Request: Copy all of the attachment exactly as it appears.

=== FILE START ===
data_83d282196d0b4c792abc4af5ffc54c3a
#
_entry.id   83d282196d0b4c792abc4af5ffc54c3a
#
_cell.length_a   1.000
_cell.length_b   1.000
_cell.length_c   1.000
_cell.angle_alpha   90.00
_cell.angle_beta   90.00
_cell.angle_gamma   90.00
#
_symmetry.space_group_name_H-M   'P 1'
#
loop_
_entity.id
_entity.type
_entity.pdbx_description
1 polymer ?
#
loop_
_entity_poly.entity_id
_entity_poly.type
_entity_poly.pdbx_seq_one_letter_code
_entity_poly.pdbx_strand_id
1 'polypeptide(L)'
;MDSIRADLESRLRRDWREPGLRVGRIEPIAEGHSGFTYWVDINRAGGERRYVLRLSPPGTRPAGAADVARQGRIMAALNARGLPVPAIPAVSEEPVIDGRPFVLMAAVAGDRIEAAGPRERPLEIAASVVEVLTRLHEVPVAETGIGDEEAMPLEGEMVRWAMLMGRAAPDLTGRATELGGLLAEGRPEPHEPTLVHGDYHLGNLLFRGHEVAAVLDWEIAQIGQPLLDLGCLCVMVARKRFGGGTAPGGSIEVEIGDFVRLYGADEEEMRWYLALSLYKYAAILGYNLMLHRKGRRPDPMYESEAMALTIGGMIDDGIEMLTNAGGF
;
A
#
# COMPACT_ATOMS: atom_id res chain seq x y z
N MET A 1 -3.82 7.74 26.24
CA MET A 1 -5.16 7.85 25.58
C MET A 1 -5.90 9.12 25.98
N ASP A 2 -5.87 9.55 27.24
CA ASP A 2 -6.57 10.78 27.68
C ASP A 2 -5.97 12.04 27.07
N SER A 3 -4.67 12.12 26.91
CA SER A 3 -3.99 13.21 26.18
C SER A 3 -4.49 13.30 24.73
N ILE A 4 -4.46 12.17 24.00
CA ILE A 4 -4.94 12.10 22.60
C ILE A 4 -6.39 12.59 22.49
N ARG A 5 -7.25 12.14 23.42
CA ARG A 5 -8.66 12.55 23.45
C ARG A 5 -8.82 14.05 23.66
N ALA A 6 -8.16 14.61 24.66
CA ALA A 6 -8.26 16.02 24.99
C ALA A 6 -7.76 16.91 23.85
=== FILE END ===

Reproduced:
data_83d282196d0b4c792abc4af5ffc54c3a
#
_entry.id   83d282196d0b4c792abc4af5ffc54c3a
#
_cell.length_a   1.000
_cell.length_b   1.000
_cell.length_c   1.000
_cell.angle_alpha   90.00
_cell.angle_beta   90.00
_cell.angle_gamma   90.00
#
_symmetry.space_group_name_H-M   'P 1'
#
loop_
_entity.id
_entity.type
_entity.pdbx_description
1 polymer ?
#
loop_
_entity_poly.entity_id
_entity_poly.type
_entity_poly.pdbx_seq_one_letter_code
_entity_poly.pdbx_strand_id
1 'polypeptide(L)'
;MDSIRADLESRLRRDWREPGLRVGRIEPIAEGHSGFTYWVDINRAGGERRYVLRLSPPGTRPAGAADVARQGRIMAALNARGLPVPAIPAVSEEPVIDGRPFVLMAAVAGDRIEAAGPRERPLEIAASVVEVLTRLHEVPVAETGIGDEEAMPLEGEMVRWAMLMGRAAPDLTGRATELGGLLAEGRPEPHEPTLVHGDYHLGNLLFRGHEVAAVLDWEIAQIGQPLLDLGCLCVMVARKRFGGGTAPGGSIEVEIGDFVRLYGADEEEMRWYLALSLYKYAAILGYNLMLHRKGRRPDPMYESEAMALTIGGMIDDGIEMLTNAGGF
;
A
#
# COMPACT_ATOMS: atom_id res chain seq x y z
N MET A 1 -3.82 7.74 26.24
CA MET A 1 -5.16 7.85 25.58
C MET A 1 -5.90 9.12 25.98
N ASP A 2 -5.87 9.55 27.24
CA ASP A 2 -6.57 10.78 27.68
C ASP A 2 -5.97 12.04 27.07
N SER A 3 -4.67 12.12 26.91
CA SER A 3 -3.99 13.21 26.18
C SER A 3 -4.49 13.30 24.73
N ILE A 4 -4.46 12.17 24.00
CA ILE A 4 -4.94 12.10 22.60
C ILE A 4 -6.39 12.59 22.49
N ARG A 5 -7.25 12.14 23.42
CA ARG A 5 -8.66 12.55 23.45
C ARG A 5 -8.82 14.05 23.66
N ALA A 6 -8.16 14.61 24.66
CA ALA A 6 -8.26 16.02 24.99
C ALA A 6 -7.76 16.91 23.85